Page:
The Shocking State of Electrical Training in the Classroom
Thursday, October 31, 2019
By Micheal Smyth, director of the National Alternative Fuels Training Consortium (NAFTC), a program of the Energy Institute at West Virginia University
Editor’s note: This blog post is the last in a series leading up to AAPEX 2019 in Las Vegas, and highlights alternative fuels training sessions scheduled to take place in Mobility Garage.
At trainings and public presentations around the country, we often mention the dramatic increase projected for alternative fuel vehicles – 75 million vehicles by 2050, according the U.S. Energy Information Administration. While propane and natural gas will see growth on the heavy-duty side, the most popular passenger vehicles are electric and electric-gasoline hybrids and this trend will continue.
With 6.5 million electric and electric-gasoline hybrid vehicles on the road now and with the projected growth mentioned above, it is absolutely imperative for automotive technicians to have a solid education in electricity. Adding to this reality is that today’s conventional vehicles are driven by electrical and computer systems of all sorts. If you haven’t heard the phrase “we aren’t driving computerized cars, we’re driving computers,” you will before long.
Unfortunately, electrical training isn’t keeping up with demand. Fortunately for AAPEX Mobility Garage attendees, we have Lyle Taylor from ATech Automotive Technology to share his work in the classroom educating students about this vital topic.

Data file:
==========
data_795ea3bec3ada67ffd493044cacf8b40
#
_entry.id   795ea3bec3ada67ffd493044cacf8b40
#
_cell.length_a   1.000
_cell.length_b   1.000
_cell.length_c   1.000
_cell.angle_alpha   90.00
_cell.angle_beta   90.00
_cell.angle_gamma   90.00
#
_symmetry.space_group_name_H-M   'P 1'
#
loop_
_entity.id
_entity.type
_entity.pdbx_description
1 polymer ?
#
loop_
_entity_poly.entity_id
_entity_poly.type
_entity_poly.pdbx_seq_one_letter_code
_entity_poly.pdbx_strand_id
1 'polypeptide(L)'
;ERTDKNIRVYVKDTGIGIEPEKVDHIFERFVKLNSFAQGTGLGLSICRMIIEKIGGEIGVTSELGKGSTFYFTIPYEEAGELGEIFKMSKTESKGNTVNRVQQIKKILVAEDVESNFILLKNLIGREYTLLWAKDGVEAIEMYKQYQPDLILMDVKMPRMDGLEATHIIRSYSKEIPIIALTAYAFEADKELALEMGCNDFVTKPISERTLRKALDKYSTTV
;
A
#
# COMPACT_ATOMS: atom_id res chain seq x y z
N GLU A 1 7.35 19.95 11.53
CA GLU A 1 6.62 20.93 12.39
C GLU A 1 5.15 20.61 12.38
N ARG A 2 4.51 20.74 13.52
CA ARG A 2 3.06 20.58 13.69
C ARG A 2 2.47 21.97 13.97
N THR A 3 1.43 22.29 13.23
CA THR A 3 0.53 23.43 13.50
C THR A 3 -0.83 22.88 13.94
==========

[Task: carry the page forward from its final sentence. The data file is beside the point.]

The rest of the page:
ATech Automotive Technology provides training resources and equipment that allows instructors to use hands-on approaches to teaching automotive diagnostics and repair.
Founded in 1984 to provide options for automotive training, ATech Automotive Technology has become a leader in the design and development of automotive trainers and courseware for original equipment manufacturers, secondary education, and military markets. Taylor is ATech’s primary educator, traveling the country sharing knowledge gleaned from more than 40 years as an independent shop owner and ASE master-certified technician.
“My approach to teaching is by building from facts to understanding, working from simple to complex, learning through discovery and then transferring knowledge to problem solving,” Taylor says. “Through what we call ‘structured skills development,’ we will explore different teaching methods with the goal of incorporating more hands-on activities into training and specifically using ATech electrical system trainers. Students learn better and retain what they learn longer when they are involved in the process.”
This session, “The Shocking State of Electrical Training in the Classroom,” will cover key components for contemporary electrical system training. Attendees will leave the session:
- Understanding the basic electrical systems skills needed now and in the future.
- With ideas about how to incorporate more hands-on training activities.
- With deeper knowledge about how to expand basic electrical skills into more advanced electrical diagnostic and troubleshooting capabilities.
- Knowing how to incorporate structured skilled development into today’s instruction.
Taylor’s presentation will take place Nov. 5, at 10:30 a.m., Level 2, Titian Ballroom, The Venetian.
Mobility Garage—Products and Training for Tomorrow at AAPEX 2019 will feature several highly regarded trainers providing information about important alternative fuel vehicle topics. Visit Mobility Garage for the full training schedule.